Exploring Local
Mike Dobson of TeleMapics on Local Search and All Things Geospatial

Comments on Mapping and Local at the ILM Wrap-up Session

December 5th, 2007 by MDob

During one of the breaks in the action at ILM I found myself musing about the pervasive role of geography in Local Media. When you attend a conference and the majority of the keynote speakers mention maps, zip codes, neighborhood mapping and other spatial endeavors you know that geography has turned a corner.

However, geography is one of the major underpinnings of local search and a more thorough understanding of the role of geography was not in evidence at the conference. For example, until the final session, there was little discussion of the potential impact of the proposed acquisitions of TeleAtlas and Navteq, companies that provide the data for all local search related mapping applications. And it was raised then, only because Matt Booth and Peter Krasilovsky graciously asked me to join the speakers for a final session aimed at wrapping up the conference. I was asked to join the session because Matt and Peter understood the potential importance of the acquisitions and thought that I would have a focused point of view on the issues.

When given my opportunity I discussed the implications of the acquisitions and shared with the audience my opinion that they were a “big deal”, since these companies do not have competitors today and it is implausible that anyone could catch them in less the three to five years. Event that time-frame presumes that someone with deep pockets would be willing to engage the challenge.

I shared that Navteq will spend approximately $336 million this year updating their navigation database and suggested that anyone who thought they could create a competing database using UGC did not understand the scope of the challenge. I think I stunned some members of the audience when I told them that the smallest portions of both Navteq and TeleAtlas revenues come from a category called Other – the category that includes revenues from Internet mapping (online local search is included here) and Location Based Services over cellular networks.

Over the course of the next few minutes I had the opportunity to speak about a variety of topics, thanks to interesting questions from the moderators and the audience. Among the observations that I made were these –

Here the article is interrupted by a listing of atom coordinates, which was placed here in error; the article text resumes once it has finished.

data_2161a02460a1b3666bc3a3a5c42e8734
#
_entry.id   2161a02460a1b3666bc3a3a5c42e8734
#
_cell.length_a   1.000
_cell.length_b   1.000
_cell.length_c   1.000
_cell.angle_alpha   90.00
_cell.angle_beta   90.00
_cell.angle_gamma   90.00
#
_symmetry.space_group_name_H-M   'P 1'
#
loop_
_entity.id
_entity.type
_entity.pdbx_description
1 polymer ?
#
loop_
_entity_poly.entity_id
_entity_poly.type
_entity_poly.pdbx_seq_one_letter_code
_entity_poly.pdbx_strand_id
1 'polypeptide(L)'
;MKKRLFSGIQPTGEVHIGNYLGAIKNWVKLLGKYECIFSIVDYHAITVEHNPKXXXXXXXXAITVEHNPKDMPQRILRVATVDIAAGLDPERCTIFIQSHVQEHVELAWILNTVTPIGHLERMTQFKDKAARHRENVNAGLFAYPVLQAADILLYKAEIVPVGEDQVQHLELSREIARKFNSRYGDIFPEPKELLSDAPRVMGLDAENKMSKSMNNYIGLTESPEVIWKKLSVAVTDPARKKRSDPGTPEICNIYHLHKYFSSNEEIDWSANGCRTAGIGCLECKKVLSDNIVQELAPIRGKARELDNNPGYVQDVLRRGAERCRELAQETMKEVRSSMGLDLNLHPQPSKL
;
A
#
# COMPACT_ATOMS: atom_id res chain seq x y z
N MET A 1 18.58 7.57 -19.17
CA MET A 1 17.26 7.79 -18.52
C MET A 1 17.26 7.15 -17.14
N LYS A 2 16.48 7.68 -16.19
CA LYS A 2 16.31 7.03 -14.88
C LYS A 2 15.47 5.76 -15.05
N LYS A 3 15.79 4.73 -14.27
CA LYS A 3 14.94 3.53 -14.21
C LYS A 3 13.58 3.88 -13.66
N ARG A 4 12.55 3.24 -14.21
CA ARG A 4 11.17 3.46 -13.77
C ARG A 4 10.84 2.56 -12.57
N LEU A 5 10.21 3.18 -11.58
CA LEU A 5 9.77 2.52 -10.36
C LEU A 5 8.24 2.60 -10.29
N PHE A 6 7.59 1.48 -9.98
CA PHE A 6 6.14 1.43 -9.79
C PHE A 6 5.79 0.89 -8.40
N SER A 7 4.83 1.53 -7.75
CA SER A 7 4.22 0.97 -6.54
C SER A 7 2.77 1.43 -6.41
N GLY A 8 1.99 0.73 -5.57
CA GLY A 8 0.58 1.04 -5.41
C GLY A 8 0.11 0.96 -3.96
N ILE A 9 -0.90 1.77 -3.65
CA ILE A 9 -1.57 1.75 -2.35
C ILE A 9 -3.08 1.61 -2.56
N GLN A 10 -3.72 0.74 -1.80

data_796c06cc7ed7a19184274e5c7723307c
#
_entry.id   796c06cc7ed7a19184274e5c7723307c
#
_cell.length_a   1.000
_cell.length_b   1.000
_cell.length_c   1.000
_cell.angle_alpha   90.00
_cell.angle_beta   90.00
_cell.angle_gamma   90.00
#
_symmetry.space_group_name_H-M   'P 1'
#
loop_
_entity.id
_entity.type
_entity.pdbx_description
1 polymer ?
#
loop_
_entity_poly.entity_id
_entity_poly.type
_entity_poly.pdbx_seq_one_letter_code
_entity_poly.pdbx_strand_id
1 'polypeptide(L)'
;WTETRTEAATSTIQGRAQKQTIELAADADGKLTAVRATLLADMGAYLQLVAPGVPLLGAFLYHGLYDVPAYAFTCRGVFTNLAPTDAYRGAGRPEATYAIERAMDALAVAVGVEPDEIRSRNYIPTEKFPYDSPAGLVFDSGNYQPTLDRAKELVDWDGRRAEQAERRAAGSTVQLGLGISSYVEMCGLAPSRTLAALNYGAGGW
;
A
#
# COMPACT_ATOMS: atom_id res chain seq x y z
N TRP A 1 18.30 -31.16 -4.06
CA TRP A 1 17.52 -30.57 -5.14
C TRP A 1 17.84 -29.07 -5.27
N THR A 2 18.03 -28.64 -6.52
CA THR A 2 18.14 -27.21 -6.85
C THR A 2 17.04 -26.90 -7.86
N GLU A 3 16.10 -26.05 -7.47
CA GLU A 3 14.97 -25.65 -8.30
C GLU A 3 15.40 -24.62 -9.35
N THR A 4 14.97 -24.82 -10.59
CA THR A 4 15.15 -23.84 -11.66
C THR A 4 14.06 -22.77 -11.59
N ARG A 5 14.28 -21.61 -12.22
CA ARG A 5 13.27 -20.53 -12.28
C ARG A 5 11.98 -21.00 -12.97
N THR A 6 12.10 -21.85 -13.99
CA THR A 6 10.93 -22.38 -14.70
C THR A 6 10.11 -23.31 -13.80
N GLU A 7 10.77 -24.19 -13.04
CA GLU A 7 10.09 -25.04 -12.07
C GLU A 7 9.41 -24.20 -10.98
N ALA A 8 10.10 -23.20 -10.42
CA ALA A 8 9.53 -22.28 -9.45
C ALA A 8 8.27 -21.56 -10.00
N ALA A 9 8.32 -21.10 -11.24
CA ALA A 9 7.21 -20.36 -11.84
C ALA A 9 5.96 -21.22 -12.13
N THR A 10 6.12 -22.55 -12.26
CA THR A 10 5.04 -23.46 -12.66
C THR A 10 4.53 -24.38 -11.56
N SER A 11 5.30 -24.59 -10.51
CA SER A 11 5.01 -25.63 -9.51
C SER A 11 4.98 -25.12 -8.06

Although the conference speakers mentioned User Generated Content, I thought that they had missed understanding the pervasive influence that online social networking would have on local search and local media in the future. As you know, I believe that the tools, constructs and strategies of online social networking will create a sea-level change in local search applications and I mentioned several ways I thought this will happen. (By the way, this week I wrote a short note on Open Social and how it links to local search. Hopefully I will get a chance to share my ideas with you in a future blog).

I also commented on how curious it was the most of the speakers realized the impact of geography on local, but seemed not to appreciate that spatial analysis should be part of the tool set that they use to analyze data and wring more dollars out of their applications.
For instance, the success of video ads on cable is due to their ability to micro-target geographic advertising areas over their cable network, something that cannot be done over standard broadcast TV or print publishing. However, it did not seem that anyone was using spatial metrics to rate and rank preferred micro-markets by product or service type.

As another example, I discussed the use of Folksonomies (user-generated categorization of search terms) by Amazon and others. I concluded that if the local search and IYP companies started using Folksonomies and, then, applied spatial-yield management techniques to analyze the trends, they would begin to understand to how to wring every last advertising dollar out of the local search market.

Finally, a comment was made about UGC and business listings. Everyone else seemed to think (and they may be right) that by developing business listing services for merchants that companies like Google and Intuit (yep, Intuit is interested in cultivating the small business market in areas other than taxes and accounting) was going to solve the problem of inaccurate business listings. Gosh, was there a better way to get me started? I am sure that there is a lot of expertise out there, but I was part of a team that built such a system in 2001 and am quite familiar with the depth of this challenge. I don’t expect the small business owner to react with a smile when she learns that she needs to register her business with the 100 companies who are attempting to establish themselves as the authorities for these business listings registries. Also, I doubt that anyone has thought deeply about how to keep these registries up-to-date. While the business owner may tell you when and where they are starting their business, they probably will not tell you when the ceased business. And how will those listings get corrected. Oh…UGC of course. And how will UGC be able to correct listings for businesses that do not have a…..storefront? Enough already!

Going to a conference like ILM is daunting. You find out that there are so many smart people out there who have the nerve and bravado to change the world. It was a pleasure to hear them speak, whether they were on stage or someone you encountered during a break. The Kelsey Group is to be congratulated for putting together a great conference.

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Posted in ILM: 07, Kelsey Conferences, local media, Local Search, Mapping, Navteq, Nokia, Personal Navigation, TeleAtlas


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